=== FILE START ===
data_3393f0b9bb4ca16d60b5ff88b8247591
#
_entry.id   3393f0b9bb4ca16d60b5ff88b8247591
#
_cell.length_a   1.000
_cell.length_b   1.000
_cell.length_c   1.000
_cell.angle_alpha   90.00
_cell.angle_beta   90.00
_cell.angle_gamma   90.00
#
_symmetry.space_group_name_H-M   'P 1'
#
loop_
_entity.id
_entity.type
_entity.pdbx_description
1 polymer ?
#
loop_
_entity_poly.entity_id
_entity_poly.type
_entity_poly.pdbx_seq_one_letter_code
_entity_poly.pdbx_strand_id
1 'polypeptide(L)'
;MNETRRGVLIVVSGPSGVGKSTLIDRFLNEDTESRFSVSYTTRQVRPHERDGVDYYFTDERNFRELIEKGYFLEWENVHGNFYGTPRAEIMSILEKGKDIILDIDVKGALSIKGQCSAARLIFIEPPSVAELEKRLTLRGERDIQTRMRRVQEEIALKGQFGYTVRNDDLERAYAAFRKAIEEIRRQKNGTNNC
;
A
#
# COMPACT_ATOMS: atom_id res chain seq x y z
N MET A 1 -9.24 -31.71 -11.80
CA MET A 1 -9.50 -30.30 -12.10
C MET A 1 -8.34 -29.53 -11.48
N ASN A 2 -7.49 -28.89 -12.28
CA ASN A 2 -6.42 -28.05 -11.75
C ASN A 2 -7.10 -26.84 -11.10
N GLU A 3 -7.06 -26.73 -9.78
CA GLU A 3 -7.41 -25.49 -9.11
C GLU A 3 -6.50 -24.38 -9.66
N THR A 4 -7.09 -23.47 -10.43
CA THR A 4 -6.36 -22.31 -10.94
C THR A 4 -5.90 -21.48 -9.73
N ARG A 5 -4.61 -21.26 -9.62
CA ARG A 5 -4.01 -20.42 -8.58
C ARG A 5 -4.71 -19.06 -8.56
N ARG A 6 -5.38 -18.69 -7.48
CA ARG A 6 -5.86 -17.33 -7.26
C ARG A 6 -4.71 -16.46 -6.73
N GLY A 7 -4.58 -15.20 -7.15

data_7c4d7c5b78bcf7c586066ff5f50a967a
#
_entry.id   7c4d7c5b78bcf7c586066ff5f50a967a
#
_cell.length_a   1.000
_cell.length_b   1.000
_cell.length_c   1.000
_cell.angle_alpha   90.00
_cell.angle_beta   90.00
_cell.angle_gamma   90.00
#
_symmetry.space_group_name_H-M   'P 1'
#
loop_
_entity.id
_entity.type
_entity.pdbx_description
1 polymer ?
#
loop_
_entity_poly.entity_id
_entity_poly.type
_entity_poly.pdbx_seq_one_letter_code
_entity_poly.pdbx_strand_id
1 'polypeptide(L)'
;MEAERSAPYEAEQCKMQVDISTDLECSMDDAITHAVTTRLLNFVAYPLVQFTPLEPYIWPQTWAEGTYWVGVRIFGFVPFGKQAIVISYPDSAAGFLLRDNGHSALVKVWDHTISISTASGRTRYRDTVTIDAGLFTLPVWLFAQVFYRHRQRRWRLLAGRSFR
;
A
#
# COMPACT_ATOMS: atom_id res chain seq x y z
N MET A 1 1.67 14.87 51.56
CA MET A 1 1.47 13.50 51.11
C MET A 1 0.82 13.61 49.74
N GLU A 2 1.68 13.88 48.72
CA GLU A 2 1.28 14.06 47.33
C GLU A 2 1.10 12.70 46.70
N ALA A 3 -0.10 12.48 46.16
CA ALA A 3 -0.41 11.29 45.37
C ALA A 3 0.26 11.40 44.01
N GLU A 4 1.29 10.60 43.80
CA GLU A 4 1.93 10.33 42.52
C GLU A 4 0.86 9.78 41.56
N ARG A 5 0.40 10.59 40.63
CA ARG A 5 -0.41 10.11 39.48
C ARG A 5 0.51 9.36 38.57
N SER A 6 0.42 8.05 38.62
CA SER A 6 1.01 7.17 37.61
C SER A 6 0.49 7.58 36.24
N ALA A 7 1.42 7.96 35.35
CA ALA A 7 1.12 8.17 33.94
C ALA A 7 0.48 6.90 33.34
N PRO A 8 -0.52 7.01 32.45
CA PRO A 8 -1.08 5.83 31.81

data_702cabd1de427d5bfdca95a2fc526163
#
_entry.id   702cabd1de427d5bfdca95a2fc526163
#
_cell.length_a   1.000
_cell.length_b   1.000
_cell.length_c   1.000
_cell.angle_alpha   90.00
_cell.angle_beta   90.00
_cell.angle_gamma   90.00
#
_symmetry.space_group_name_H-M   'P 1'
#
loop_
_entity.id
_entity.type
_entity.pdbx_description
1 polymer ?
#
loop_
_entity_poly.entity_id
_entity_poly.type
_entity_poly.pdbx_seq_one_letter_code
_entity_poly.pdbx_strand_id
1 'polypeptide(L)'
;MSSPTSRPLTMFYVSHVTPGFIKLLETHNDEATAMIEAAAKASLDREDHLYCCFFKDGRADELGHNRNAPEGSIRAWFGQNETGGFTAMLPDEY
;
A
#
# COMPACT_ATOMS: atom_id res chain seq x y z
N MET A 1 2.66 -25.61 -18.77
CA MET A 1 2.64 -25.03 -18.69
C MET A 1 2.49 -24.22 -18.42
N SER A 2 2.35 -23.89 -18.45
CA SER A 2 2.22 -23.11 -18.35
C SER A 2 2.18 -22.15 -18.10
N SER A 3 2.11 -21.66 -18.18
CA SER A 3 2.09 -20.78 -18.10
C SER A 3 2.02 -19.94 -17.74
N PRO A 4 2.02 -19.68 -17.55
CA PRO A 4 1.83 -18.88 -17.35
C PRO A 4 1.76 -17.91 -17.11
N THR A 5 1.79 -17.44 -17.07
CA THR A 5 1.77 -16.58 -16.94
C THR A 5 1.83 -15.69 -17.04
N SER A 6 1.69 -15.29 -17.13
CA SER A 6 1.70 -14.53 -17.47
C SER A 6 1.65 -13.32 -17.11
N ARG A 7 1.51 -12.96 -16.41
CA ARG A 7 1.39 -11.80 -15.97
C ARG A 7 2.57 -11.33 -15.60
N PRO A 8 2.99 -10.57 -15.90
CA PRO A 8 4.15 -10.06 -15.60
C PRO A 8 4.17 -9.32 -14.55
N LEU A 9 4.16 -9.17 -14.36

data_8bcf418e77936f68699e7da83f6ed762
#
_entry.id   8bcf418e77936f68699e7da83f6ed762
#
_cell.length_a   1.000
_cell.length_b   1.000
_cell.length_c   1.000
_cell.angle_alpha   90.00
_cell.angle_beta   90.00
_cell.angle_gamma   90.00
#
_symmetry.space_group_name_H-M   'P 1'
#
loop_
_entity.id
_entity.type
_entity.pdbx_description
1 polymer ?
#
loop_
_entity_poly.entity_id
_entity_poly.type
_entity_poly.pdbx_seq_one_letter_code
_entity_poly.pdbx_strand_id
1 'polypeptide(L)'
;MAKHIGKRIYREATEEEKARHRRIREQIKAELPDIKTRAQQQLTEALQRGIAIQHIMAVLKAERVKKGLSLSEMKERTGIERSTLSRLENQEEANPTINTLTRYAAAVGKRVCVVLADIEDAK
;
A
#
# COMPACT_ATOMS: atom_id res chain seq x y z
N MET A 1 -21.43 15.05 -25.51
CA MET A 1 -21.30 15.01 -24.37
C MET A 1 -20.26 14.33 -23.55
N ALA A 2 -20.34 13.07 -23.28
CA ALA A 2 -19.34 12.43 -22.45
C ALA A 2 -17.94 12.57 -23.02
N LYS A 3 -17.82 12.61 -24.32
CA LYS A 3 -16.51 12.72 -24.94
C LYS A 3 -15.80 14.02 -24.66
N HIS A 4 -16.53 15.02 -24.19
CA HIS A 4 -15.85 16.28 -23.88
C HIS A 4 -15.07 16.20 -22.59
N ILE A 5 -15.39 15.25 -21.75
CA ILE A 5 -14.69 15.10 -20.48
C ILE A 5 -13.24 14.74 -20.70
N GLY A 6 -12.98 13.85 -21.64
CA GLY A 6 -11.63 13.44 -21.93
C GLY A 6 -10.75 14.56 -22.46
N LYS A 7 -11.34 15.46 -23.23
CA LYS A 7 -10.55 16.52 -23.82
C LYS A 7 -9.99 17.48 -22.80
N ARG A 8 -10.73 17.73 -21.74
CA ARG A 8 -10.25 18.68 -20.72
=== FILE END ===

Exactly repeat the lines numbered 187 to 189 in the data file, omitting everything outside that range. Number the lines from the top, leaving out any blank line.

# COMPACT_ATOMS: atom_id res chain seq x y z
N MET A 1 -21.43 15.05 -25.51
CA MET A 1 -21.30 15.01 -24.37